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New bank imposter scam

Beware of a new bank imposter scam using digital wallets with the potential to affect you even if you’ve never used digital wallets on your mobile device.

How to help protect yourself:


  • Imposters call using spoofed phone numbers, often showing “Bank of America” on Caller ID. The fraudsters may claim there’s fraud on your account and ask you to move money to a digital wallet to resolve it.
  • When you transfer the funds, you might receive an actual bank alert, asking you to verify the transaction which the imposter instructs you to confirm it as valid.
  • If the transfer goes through, the imposter will give you “your new account number,” and tell you how to move money from your digital wallet to “your new account” which is actually the imposters’ account. Then, once the money is in the imposters’ account, they’ll abruptly end the conversation.

Steps to take to help protect yourself:


  • If you think you’ve fallen victim to an imposter scam, contact your wallet provider to report the incident.
  • If you added the imposters’ account number to your wallet, we recommend going to your wallet, then remove the fraudulent card. Refer to your digital wallet support pages if you need help.
  • Remember, we’ll never contact you and ask you to transfer money to another account, digital wallet or other payment type to resolve fraud.
  • For added convenience and increased security, use the MyMerrill or Bank of America Mobile Banking app every time you add a new card to your digital wallet.
  • Be suspicious of possible scams any time you’re asked to ignore warning messages, and never click through when you’re told to do so.

Phantom Hacker Scam trend

Scammers are now combining multiple scam types and are taking a phased approach to try build trust and make requests more convincing.

How the scam works:


  • Phase I - Impostor claiming to be Tech support - will call, claiming fraud is happening on your account. You need to download software, provide them remote access, and log into online banking for them to help resolve the issue.
  • Phase 2 - Bank imposter - You'll then receive a second call from an imposter claiming to be from your bank, who instructs you to electronically move money to a “safe" account, such as one with the Federal Reserve or another US Government agency.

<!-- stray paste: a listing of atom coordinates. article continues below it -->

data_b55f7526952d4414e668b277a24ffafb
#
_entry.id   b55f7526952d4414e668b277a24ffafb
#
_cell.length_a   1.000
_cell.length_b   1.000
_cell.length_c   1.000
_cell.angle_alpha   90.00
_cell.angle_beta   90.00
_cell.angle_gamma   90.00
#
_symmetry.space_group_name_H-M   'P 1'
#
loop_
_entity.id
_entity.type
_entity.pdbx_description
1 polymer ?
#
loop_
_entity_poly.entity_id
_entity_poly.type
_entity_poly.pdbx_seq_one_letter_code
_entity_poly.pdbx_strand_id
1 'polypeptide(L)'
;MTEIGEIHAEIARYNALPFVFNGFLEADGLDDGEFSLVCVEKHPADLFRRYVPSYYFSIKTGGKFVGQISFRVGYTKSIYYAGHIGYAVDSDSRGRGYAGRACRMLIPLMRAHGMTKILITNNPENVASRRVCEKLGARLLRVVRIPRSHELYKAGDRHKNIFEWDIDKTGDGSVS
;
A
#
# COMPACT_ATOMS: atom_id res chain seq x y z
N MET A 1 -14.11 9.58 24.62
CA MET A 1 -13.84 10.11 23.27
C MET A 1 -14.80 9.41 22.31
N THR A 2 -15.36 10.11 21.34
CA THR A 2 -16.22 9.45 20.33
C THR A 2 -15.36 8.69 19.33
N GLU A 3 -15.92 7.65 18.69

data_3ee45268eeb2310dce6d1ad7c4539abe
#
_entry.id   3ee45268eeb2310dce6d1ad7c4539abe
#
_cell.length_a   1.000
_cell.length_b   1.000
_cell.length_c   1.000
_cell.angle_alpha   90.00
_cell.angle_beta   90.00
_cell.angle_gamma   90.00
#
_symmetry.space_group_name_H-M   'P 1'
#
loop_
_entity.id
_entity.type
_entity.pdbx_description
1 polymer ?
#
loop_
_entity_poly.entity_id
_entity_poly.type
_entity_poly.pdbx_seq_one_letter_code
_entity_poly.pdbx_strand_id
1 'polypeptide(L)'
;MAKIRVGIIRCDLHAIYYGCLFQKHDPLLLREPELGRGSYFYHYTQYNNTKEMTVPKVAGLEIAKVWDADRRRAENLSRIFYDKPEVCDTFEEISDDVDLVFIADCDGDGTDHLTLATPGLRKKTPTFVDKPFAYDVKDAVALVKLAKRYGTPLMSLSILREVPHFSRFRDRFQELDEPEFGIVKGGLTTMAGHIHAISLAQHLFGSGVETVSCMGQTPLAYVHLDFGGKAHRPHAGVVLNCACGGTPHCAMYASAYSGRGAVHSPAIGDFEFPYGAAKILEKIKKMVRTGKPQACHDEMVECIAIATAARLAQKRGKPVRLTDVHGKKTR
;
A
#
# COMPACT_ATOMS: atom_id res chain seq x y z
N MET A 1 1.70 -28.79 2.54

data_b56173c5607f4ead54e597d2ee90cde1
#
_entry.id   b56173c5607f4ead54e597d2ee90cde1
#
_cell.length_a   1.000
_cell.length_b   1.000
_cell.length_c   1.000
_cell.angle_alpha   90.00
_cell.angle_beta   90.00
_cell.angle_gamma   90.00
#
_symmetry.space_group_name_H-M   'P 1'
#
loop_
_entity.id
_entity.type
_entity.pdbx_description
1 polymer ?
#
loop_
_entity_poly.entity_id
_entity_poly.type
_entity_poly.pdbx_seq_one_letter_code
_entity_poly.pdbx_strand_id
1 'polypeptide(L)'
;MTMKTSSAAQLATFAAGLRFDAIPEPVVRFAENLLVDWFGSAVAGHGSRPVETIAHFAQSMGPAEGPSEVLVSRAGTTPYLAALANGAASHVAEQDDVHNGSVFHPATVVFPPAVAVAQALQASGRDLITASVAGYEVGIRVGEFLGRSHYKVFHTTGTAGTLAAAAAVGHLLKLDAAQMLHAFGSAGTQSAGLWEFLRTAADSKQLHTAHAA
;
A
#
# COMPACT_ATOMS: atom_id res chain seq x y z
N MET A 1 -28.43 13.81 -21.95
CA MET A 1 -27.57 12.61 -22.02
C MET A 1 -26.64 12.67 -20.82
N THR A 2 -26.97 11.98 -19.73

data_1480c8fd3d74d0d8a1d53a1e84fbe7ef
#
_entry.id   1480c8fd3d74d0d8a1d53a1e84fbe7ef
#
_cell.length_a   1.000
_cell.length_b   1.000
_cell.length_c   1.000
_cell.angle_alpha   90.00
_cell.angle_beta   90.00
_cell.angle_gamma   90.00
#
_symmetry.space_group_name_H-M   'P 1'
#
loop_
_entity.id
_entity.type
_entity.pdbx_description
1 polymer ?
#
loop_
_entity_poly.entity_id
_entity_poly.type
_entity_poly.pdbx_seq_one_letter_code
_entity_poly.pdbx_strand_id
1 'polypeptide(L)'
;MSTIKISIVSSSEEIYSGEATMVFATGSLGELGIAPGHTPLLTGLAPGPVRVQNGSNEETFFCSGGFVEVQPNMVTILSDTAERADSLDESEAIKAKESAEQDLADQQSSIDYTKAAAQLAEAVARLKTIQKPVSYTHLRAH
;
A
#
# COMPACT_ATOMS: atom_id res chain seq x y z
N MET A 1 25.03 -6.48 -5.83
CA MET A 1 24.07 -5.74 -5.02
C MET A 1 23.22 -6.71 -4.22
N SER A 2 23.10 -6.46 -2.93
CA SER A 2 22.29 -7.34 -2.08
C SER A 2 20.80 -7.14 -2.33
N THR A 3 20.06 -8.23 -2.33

• Phase 3 - Government imposter - You’ll then get a third call from another imposter claiming to be a government official confirming the transaction. They may even send an official looking email or letter to make it look more legitimate.

How to help protect yourself:


  • Don’t click on unsolicited pop-ups, links or attachments sent via text message or email, or calling a telephone number given to you by the imposter.
  • Use caution if asked to download software at the request of an unknown individual who contacted you. Verify all requests before acting.
  • Never provide remote access to an unknown individual.
  • Being concerned if told to click through bank warning messages, they are there for a reason.
  • Hang up and call the number on your statement or back of your card, if you receive a suspicious call form someone purporting to be the Bank.

Investment Scam trend

While anyone who socializes, conducts business and communicates digitally can be targeted by cyber criminals, investors are now the number one target for internet crime.


Online investment scams are schemes to defraud people by convincing them to buy stocks, bonds, commodities, real estate or cryptocurrencies. The pitch, which usually comes after building a relationship via social media, is typically centered around sizable returns with minimal risk. The reality is often that there are no returns at all — and losses include your outlay to purchase the once-in-a-lifetime opportunity.


How to help protect yourself:


  • If an offer or opportunity sounds too good to be true, chances are it is. It’s impossible to guarantee that any investment will be successful.